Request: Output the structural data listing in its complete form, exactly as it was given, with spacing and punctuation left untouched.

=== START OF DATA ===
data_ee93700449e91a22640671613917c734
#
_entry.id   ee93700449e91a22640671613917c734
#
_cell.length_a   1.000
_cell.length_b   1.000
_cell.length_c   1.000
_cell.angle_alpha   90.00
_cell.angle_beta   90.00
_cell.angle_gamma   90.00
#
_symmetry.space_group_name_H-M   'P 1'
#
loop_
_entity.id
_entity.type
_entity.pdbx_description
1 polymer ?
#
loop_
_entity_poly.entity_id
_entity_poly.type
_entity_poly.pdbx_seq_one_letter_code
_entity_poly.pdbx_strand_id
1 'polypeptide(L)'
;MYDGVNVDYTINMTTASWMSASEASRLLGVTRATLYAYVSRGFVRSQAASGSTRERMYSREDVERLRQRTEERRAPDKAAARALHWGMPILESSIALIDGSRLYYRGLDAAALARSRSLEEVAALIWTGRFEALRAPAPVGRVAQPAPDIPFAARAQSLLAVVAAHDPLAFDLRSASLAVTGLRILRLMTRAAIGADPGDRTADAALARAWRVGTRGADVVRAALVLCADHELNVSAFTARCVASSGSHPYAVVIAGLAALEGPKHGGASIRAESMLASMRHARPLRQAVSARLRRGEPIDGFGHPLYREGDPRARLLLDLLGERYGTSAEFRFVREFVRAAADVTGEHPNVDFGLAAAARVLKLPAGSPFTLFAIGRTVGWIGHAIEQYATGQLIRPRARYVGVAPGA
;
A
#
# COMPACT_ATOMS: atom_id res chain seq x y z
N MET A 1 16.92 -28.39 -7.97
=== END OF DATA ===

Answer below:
data_ee93700449e91a22640671613917c734
#
_entry.id   ee93700449e91a22640671613917c734
#
_cell.length_a   1.000
_cell.length_b   1.000
_cell.length_c   1.000
_cell.angle_alpha   90.00
_cell.angle_beta   90.00
_cell.angle_gamma   90.00
#
_symmetry.space_group_name_H-M   'P 1'
#
loop_
_entity.id
_entity.type
_entity.pdbx_description
1 polymer ?
#
loop_
_entity_poly.entity_id
_entity_poly.type
_entity_poly.pdbx_seq_one_letter_code
_entity_poly.pdbx_strand_id
1 'polypeptide(L)'
;MYDGVNVDYTINMTTASWMSASEASRLLGVTRATLYAYVSRGFVRSQAASGSTRERMYSREDVERLRQRTEERRAPDKAAARALHWGMPILESSIALIDGSRLYYRGLDAAALARSRSLEEVAALIWTGRFEALRAPAPVGRVAQPAPDIPFAARAQSLLAVVAAHDPLAFDLRSASLAVTGLRILRLMTRAAIGADPGDRTADAALARAWRVGTRGADVVRAALVLCADHELNVSAFTARCVASSGSHPYAVVIAGLAALEGPKHGGASIRAESMLASMRHARPLRQAVSARLRRGEPIDGFGHPLYREGDPRARLLLDLLGERYGTSAEFRFVREFVRAAADVTGEHPNVDFGLAAAARVLKLPAGSPFTLFAIGRTVGWIGHAIEQYATGQLIRPRARYVGVAPGA
;
A
#
# COMPACT_ATOMS: atom_id res chain seq x y z
N MET A 1 16.92 -28.39 -7.97